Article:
Last April, when newspaper journalist Nathalie Atkinson wrote about the marked similarities between a jacket from a small Canadian design group and one from an international mega-brand, a minor storm erupted in the fashion world.
Not only does a side-by-side comparison of the two garments show shocking similarities, but the copier was none other than the label Diane von Furstenberg, a powerhouse in the design world.
This fashion faux pas moment was quickly picked up by the world’s fashion media as an example of how hard the mighty had fallen.
The designer Diane von Furstenberg, namesake of the brand known for its iconic wrap dress, is also the president of the Council of Fashion Designers of America. Von Furstenberg, who was re-elected for her second term as the CFDA head in July 2008, has been an active and vocal proponent of the Design Piracy Prohibition Act, which was first introduced in 2006 and reintroduced in the Senate in May 2009. The DPPA, as it is commonly known, would cover apparel and accessory designs by intellectual property protection, which they do not currently enjoy.
Susan Scafidi, visiting professor at Brooklyn Law School and pioneer in fashion law education, blogs about these matters at CounterfeitChic.com
. She supports the DPPA and says that, if passed into law, it wouldn’t protect generic designs -- like a pencil skirt or a T-shirt -- but only specific design details that are sufficiently original and complex to warrant protection.
“The system moves so fast now,” says Scafidi. “Copies get in the stores straight after runway, before the originals even get there. It’s really tough for designers.”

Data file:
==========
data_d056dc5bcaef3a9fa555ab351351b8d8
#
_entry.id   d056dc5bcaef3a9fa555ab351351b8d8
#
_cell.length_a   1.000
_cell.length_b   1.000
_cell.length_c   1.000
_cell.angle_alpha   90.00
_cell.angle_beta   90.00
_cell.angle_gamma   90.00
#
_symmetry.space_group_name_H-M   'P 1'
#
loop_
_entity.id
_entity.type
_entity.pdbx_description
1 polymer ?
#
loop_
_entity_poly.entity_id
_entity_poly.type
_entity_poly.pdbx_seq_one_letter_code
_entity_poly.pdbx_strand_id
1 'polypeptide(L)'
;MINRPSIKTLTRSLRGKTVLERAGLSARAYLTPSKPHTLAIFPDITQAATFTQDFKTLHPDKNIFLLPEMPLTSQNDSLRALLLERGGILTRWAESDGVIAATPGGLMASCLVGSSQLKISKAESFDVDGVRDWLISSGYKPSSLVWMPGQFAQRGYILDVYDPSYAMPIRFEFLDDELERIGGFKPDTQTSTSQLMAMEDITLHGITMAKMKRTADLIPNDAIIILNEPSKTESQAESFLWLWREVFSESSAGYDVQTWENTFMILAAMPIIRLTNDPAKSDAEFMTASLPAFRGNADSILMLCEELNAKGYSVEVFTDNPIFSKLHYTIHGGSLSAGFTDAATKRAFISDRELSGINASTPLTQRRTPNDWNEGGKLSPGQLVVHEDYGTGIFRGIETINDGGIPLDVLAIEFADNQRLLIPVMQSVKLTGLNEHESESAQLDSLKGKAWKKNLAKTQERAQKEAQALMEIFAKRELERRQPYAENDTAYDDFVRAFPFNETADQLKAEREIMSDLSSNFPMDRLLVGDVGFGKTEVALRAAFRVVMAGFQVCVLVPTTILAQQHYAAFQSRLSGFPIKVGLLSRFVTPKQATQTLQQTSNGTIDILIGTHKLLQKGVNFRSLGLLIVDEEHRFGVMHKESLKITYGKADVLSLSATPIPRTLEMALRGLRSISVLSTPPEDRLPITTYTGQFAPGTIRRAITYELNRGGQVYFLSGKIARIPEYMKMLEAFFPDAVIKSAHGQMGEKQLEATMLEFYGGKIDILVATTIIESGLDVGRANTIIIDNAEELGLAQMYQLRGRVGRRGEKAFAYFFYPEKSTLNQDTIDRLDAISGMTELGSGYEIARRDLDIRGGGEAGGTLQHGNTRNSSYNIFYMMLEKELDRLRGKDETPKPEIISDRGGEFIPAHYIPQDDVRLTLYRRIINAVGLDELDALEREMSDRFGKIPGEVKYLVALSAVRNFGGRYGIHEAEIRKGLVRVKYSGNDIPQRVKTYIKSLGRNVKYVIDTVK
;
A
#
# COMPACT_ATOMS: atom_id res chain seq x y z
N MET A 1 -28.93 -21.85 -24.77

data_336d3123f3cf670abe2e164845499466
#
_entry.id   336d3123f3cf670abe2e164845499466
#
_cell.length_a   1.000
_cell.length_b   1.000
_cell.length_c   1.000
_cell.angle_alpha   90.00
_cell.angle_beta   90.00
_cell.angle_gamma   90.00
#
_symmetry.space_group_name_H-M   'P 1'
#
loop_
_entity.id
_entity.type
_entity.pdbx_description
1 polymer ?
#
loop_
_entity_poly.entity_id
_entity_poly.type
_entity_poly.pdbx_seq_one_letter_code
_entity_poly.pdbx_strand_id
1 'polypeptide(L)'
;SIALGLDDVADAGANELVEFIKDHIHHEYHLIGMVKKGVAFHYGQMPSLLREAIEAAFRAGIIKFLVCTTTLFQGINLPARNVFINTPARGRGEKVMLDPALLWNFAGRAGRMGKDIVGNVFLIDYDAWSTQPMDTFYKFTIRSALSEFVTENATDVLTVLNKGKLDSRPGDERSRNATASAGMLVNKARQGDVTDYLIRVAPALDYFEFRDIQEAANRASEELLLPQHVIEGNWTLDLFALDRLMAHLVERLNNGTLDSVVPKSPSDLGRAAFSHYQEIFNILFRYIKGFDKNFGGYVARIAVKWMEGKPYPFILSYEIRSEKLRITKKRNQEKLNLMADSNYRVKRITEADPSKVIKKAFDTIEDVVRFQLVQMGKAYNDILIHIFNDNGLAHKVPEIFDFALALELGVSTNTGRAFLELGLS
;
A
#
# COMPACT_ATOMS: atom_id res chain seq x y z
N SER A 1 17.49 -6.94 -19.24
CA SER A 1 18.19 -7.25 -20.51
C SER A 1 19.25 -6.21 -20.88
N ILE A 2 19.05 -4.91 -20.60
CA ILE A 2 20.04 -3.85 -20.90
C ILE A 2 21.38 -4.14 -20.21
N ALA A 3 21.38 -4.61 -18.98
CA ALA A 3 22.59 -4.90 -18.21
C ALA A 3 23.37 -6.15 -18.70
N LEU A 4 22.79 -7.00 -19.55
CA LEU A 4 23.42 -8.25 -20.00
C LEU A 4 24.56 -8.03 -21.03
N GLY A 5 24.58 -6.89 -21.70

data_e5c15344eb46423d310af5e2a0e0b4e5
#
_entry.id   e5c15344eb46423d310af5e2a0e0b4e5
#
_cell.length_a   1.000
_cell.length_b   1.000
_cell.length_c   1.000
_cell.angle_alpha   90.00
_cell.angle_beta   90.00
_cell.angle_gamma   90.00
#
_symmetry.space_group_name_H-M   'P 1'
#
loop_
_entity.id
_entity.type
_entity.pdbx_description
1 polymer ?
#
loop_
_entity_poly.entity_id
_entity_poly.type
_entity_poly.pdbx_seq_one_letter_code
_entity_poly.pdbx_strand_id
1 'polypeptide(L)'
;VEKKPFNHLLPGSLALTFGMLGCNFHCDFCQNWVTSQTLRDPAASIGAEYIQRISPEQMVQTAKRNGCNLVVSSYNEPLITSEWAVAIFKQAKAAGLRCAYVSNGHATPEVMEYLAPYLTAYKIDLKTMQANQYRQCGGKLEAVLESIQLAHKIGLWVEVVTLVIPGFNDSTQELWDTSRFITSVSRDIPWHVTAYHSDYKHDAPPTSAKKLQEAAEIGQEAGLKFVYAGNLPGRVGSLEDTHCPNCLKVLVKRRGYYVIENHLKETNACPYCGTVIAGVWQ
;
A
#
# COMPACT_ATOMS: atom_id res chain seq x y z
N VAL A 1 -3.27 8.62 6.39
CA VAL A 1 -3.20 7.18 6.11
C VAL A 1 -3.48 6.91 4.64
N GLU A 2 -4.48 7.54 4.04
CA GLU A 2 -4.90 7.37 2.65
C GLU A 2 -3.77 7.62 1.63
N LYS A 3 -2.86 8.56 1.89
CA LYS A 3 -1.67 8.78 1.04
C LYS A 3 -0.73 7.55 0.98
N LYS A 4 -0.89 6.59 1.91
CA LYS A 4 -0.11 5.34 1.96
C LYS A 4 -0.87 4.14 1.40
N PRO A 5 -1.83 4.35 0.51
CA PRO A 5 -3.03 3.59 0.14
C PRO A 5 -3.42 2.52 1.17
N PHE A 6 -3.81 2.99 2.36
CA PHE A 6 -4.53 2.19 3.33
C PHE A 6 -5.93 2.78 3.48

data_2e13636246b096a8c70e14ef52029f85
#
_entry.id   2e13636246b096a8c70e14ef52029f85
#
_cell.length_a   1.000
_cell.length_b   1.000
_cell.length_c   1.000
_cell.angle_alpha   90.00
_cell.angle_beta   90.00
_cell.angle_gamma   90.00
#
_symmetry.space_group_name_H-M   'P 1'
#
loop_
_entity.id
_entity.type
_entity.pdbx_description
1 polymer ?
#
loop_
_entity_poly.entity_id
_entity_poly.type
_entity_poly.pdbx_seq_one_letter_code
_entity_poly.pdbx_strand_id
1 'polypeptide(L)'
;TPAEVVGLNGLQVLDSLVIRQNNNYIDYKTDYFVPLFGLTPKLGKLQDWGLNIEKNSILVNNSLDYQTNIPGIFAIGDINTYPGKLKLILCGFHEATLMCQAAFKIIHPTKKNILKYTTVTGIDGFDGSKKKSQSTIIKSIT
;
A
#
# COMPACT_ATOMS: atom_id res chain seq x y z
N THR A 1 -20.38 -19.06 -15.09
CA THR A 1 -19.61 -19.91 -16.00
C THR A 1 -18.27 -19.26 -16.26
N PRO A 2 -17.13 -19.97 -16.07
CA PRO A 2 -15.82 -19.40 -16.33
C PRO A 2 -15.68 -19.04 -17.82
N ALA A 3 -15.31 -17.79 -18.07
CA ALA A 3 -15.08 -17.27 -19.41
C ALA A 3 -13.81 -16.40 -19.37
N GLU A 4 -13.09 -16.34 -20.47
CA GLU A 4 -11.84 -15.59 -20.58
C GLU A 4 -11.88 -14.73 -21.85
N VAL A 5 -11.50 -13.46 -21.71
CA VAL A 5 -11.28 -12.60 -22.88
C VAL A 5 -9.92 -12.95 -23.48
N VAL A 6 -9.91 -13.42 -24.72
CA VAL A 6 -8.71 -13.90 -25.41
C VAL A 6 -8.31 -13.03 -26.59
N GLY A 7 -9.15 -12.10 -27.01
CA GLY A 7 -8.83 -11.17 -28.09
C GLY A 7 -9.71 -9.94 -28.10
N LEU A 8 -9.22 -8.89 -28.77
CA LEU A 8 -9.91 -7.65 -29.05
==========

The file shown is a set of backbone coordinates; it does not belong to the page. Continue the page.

Legal protection is something that designers in the US have been pursuing for close to a century, says Scafidi. Current copyright law doesn't cover apparel because it’s considered functional -- what’s known as a “useful article.”
So what's with the logos you see on everything from shoes to jeans to shirts? Blame the lawyers. In the 1960s, the Italian designer Emilio Pucci began to incorporate his signature into his colorful swirl- and flower-printed fabric designs, says Scafidi. His goal was to obtain a modicum of legal coverage under trademark protection law. The unfortunate hybrid legal-fashion trend took off from there.
Privately-held Diane von Furstenberg was founded in 1972 and had $18 million in sales in 2008, according to Gale Company and Resource Center. The company knows something about filing copyright infringement suits -- Target, Mango, and Forever 21 were at the receiving end of its lawyers’ letters in recent years -- which was another reason that DVF acted quickly in offering amends to Mercy.
Within a month of making the complaint, the Canadian designers received a public apology and an undisclosed settlement.
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